The Antarctic summer season is quite short, running from late October through to March. There are seasonal nuances and the timing of your trip may be influenced by what you are hoping to see:
Late october - November (spring)
Early in the season you are likely to encounter larger amounts of snow and icebergs will be at their most spectacular. This is the time of year when courtship is in full swing and in the penguin rookeries you will see birds displaying and nest building. In South Georgia and the Falklands, the spring flowers bloom and the fur seals will also be courting. Male elephant seals, the heavyweights of Antarctica, slug it out for mating rights on the beaches of South Georgia - a brutal yet awesome spectacle. This is the ideal time to be visiting the Sub-Antarctic Islands for bird watching.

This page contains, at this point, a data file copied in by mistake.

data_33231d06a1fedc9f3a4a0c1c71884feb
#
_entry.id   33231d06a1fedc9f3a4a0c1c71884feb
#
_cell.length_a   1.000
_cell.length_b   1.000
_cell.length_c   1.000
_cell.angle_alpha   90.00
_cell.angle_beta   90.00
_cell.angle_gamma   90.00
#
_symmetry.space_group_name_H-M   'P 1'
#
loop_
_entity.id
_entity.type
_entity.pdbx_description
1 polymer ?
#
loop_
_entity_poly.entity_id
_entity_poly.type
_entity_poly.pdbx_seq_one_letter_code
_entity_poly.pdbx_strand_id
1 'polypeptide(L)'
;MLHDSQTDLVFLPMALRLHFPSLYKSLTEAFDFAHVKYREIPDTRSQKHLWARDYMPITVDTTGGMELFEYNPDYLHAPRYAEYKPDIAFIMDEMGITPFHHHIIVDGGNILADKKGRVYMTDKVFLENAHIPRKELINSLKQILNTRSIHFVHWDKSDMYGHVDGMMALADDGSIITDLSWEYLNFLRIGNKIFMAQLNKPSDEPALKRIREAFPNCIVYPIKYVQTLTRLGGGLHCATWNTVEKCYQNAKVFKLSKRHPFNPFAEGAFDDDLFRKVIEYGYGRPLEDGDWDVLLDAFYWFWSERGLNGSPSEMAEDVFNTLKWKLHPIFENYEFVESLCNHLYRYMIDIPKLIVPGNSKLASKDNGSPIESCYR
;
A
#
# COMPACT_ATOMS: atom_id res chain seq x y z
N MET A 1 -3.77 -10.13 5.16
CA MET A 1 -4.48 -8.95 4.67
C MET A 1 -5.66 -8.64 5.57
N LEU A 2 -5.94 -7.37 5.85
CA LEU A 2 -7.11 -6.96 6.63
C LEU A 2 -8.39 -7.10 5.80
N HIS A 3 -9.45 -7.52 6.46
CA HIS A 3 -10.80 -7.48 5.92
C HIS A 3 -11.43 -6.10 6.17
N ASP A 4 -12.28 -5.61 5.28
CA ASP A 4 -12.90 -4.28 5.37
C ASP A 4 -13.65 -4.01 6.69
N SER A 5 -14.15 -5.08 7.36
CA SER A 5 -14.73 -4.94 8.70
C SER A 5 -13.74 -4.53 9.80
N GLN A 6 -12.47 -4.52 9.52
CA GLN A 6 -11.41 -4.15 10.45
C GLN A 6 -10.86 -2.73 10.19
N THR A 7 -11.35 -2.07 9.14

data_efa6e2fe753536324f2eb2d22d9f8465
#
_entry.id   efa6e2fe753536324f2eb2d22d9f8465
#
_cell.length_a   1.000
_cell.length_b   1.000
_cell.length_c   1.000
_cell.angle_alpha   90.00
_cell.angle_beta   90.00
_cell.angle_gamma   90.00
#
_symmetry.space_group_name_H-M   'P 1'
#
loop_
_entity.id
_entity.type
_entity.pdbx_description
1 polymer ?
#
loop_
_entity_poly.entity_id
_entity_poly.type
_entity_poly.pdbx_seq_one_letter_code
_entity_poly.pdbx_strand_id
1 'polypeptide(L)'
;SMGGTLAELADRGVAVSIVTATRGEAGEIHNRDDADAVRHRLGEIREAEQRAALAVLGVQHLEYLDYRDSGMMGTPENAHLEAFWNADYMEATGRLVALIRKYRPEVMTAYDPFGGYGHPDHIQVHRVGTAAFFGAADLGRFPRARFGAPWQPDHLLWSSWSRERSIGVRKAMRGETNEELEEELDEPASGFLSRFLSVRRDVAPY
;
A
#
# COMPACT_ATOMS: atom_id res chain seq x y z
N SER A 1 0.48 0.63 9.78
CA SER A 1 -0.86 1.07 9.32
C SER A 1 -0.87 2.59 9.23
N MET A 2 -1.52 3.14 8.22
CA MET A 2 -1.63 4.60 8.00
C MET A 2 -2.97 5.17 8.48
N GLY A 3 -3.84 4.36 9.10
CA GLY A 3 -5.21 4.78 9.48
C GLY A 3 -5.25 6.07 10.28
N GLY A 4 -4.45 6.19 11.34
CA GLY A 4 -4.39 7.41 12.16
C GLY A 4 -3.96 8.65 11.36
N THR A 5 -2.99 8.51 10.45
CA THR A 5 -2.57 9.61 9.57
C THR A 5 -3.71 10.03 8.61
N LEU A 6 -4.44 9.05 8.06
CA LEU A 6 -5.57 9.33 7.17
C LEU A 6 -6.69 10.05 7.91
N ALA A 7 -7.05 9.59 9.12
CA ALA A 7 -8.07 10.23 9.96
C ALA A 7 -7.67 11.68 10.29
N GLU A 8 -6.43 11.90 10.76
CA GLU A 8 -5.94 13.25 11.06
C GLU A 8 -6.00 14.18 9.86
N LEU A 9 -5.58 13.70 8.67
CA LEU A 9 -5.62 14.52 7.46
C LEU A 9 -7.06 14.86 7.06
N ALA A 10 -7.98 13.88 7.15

December - January (mid summer)
This is when Antarctica is at its warmest and wildlife most active; you will also have the advantage of up to 24 hours of daylight. The penguin chicks in the more northerly latitudes hatch first with those on the peninsula mainly hatching around mid-December. This is the height of the season and coincides with the highest cabin fares. Expeditions from Australasia to the Ross Sea and East Antarctica depart during this season.
February - March (late summer)
These two months are renowned as the best for whale watching as they are likely to be seen in their most prolific numbers. The penguin rookeries will be busy with adult birds bringing in krill for their fast growing chicks, most of which will fledge in late February to early March. Leopard seal pups provide drama as they cut their teeth and hone hunting skills. By late summer the sea ice will have broken up making navigation further south easier, while the soft, low light can be ideal for photography.
There is no substitute for talking to somebody about the best time to visit Antarctica. Our polar experts look forward to helping you plan your trip.